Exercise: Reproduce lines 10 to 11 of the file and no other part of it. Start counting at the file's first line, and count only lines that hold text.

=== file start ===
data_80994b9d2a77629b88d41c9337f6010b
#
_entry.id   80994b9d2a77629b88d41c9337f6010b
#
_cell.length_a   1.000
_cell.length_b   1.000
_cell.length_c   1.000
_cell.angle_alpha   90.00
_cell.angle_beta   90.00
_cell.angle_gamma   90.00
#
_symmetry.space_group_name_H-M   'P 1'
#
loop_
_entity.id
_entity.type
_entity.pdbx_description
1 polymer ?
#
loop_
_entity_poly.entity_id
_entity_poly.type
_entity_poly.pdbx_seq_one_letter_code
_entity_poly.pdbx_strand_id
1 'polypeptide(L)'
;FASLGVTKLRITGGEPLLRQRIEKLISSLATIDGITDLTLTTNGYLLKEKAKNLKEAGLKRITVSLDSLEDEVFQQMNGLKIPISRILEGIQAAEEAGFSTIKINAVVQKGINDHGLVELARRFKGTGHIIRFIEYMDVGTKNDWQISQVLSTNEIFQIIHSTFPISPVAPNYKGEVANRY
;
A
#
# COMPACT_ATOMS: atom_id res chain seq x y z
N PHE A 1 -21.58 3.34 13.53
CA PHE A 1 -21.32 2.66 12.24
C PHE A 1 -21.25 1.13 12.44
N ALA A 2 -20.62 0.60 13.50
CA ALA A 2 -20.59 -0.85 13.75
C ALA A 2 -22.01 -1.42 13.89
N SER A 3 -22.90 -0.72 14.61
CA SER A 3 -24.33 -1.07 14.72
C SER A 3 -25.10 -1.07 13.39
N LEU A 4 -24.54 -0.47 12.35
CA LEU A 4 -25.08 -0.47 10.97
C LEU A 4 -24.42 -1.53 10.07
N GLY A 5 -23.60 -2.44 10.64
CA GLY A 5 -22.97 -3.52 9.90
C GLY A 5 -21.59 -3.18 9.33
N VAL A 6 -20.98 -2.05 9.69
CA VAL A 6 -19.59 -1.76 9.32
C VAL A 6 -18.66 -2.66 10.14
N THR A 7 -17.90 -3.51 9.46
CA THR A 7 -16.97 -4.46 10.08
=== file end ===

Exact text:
_cell.angle_gamma   90.00
#